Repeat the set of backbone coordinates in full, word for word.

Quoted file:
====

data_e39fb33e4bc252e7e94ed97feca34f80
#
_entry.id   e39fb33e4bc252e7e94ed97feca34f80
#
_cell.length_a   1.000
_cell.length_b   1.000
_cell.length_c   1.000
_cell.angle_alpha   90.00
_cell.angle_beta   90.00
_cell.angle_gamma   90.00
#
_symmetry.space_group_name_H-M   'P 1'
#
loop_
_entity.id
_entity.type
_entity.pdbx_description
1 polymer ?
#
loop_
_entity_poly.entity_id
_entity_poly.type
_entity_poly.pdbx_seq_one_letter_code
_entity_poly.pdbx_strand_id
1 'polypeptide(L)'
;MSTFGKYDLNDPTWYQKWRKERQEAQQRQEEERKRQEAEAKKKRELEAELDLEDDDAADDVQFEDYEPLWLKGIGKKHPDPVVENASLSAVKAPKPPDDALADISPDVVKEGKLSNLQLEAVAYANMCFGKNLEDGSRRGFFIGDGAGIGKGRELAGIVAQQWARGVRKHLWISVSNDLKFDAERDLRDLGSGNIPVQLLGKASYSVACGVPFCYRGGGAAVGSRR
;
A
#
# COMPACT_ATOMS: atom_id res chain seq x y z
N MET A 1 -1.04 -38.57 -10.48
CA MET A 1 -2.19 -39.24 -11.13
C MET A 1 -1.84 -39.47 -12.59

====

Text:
data_e39fb33e4bc252e7e94ed97feca34f80
#
_entry.id   e39fb33e4bc252e7e94ed97feca34f80
#
_cell.length_a   1.000
_cell.length_b   1.000
_cell.length_c   1.000
_cell.angle_alpha   90.00
_cell.angle_beta   90.00
_cell.angle_gamma   90.00
#
_symmetry.space_group_name_H-M   'P 1'
#
loop_
_entity.id
_entity.type
_entity.pdbx_description
1 polymer ?
#
loop_
_entity_poly.entity_id
_entity_poly.type
_entity_poly.pdbx_seq_one_letter_code
_entity_poly.pdbx_strand_id
1 'polypeptide(L)'
;MSTFGKYDLNDPTWYQKWRKERQEAQQRQEEERKRQEAEAKKKRELEAELDLEDDDAADDVQFEDYEPLWLKGIGKKHPDPVVENASLSAVKAPKPPDDALADISPDVVKEGKLSNLQLEAVAYANMCFGKNLEDGSRRGFFIGDGAGIGKGRELAGIVAQQWARGVRKHLWISVSNDLKFDAERDLRDLGSGNIPVQLLGKASYSVACGVPFCYRGGGAAVGSRR
;
A
#
# COMPACT_ATOMS: atom_id res chain seq x y z
N MET A 1 -1.04 -38.57 -10.48
CA MET A 1 -2.19 -39.24 -11.13
C MET A 1 -1.84 -39.47 -12.59